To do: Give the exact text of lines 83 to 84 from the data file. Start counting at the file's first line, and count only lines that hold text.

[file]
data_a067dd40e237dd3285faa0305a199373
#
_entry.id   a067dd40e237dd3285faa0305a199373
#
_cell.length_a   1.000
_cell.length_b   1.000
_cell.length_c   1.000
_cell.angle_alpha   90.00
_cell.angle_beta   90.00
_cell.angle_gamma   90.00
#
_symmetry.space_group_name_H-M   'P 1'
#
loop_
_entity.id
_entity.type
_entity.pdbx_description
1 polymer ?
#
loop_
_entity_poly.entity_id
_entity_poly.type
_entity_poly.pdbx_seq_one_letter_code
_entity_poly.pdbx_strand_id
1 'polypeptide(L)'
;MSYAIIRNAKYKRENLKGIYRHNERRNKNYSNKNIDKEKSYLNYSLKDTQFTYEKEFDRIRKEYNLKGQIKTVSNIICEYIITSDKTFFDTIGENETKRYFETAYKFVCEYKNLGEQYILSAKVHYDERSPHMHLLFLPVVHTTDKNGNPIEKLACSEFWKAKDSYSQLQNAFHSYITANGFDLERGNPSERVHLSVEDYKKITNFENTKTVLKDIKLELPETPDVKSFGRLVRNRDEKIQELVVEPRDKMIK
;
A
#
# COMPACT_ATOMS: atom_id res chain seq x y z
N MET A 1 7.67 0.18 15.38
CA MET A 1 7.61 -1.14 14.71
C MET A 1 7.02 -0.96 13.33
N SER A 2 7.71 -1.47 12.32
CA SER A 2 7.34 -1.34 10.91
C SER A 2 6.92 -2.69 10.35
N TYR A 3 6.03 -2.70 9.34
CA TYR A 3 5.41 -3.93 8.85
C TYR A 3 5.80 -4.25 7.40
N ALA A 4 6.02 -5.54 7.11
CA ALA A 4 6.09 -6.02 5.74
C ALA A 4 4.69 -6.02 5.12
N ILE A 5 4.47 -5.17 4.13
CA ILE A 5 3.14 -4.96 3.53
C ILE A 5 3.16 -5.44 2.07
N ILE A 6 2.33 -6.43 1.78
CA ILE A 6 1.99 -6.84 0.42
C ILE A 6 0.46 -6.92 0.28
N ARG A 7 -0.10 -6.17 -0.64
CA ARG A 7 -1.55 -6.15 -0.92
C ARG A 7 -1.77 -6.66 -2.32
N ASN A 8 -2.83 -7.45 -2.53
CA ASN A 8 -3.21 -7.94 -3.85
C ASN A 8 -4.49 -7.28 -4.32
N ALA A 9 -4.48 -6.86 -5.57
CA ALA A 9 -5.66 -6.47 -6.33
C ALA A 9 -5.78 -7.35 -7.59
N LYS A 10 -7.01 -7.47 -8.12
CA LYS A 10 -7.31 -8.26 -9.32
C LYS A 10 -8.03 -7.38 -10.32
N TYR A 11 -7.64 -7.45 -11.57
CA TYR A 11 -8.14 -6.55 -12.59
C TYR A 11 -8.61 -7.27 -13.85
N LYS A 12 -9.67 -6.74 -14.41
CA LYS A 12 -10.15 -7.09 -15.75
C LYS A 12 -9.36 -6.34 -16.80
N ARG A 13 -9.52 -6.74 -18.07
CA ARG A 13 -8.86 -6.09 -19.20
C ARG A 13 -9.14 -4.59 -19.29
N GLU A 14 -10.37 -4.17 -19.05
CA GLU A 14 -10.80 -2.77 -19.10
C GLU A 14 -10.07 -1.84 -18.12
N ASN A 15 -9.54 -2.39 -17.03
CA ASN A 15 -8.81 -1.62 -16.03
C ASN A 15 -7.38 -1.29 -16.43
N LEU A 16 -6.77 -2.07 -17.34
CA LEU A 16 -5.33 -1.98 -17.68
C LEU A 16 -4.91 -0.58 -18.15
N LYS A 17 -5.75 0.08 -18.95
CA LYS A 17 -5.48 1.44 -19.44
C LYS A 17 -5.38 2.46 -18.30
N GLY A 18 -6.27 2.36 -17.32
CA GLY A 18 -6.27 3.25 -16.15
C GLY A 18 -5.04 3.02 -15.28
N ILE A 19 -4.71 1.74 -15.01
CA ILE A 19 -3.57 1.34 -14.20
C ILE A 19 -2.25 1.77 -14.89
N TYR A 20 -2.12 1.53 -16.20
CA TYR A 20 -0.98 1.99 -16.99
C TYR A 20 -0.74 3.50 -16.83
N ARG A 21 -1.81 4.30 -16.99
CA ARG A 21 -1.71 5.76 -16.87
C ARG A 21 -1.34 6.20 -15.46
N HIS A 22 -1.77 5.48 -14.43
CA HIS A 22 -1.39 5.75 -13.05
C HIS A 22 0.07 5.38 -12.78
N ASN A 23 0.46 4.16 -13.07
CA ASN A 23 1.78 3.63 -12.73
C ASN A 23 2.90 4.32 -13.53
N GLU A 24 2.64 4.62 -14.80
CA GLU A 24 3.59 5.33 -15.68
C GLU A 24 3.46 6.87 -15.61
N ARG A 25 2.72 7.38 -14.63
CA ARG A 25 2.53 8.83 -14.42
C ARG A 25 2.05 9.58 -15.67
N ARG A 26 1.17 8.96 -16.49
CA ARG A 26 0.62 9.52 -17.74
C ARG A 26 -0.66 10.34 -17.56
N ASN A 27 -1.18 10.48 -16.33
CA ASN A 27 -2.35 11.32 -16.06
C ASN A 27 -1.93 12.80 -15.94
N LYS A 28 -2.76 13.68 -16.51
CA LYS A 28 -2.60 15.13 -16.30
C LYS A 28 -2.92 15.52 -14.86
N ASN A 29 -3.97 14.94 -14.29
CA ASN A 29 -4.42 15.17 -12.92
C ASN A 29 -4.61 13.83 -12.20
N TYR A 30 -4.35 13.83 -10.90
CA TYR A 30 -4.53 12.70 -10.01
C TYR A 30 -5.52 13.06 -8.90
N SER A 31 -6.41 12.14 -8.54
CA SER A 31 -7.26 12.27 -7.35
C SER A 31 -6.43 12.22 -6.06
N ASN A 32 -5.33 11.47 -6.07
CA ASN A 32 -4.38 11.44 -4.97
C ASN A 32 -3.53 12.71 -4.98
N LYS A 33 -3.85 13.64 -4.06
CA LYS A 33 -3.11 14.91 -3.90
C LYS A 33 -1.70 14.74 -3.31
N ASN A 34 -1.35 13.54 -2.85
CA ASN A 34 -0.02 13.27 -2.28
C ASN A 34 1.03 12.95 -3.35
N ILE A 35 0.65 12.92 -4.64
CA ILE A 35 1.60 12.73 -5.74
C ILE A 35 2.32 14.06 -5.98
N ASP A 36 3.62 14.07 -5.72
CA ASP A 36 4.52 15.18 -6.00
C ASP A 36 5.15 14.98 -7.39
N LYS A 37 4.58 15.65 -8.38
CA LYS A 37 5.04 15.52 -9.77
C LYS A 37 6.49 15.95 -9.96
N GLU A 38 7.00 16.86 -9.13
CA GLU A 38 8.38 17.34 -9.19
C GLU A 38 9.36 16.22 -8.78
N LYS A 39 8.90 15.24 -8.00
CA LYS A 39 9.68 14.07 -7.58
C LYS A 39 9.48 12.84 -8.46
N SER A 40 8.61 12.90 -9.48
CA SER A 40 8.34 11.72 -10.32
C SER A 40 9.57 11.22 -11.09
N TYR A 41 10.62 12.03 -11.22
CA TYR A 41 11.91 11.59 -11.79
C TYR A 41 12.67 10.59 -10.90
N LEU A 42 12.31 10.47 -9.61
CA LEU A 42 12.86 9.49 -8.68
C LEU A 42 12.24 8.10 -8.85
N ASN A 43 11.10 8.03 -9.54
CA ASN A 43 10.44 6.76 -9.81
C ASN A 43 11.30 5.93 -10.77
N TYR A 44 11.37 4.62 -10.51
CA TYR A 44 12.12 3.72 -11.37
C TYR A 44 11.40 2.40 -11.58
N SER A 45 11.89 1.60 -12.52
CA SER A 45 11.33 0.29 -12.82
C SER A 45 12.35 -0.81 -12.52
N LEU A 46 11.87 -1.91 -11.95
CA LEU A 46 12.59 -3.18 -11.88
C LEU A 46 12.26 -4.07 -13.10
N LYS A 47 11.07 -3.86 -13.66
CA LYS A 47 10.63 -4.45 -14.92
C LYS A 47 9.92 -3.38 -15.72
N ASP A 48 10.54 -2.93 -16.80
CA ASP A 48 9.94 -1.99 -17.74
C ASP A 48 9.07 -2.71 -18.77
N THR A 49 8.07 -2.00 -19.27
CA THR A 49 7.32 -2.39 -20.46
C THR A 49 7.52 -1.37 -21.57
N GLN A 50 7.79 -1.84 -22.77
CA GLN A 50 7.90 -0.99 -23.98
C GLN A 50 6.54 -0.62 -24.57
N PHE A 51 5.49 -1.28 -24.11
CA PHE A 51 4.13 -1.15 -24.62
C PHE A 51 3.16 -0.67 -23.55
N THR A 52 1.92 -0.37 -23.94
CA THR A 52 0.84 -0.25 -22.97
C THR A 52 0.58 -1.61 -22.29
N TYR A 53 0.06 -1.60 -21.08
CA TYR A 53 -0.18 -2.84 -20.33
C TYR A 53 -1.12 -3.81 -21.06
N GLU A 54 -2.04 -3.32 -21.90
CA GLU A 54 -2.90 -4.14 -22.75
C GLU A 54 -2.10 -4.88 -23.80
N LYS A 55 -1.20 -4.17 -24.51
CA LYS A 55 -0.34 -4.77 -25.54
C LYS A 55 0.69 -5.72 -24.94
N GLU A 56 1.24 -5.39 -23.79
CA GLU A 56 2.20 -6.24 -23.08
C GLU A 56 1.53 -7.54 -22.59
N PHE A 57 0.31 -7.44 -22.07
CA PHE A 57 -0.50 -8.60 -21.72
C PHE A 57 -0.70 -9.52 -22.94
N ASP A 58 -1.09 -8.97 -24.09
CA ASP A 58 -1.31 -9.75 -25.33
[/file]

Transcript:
CA GLY A 18 -6.27 3.25 -16.15
C GLY A 18 -5.04 3.02 -15.28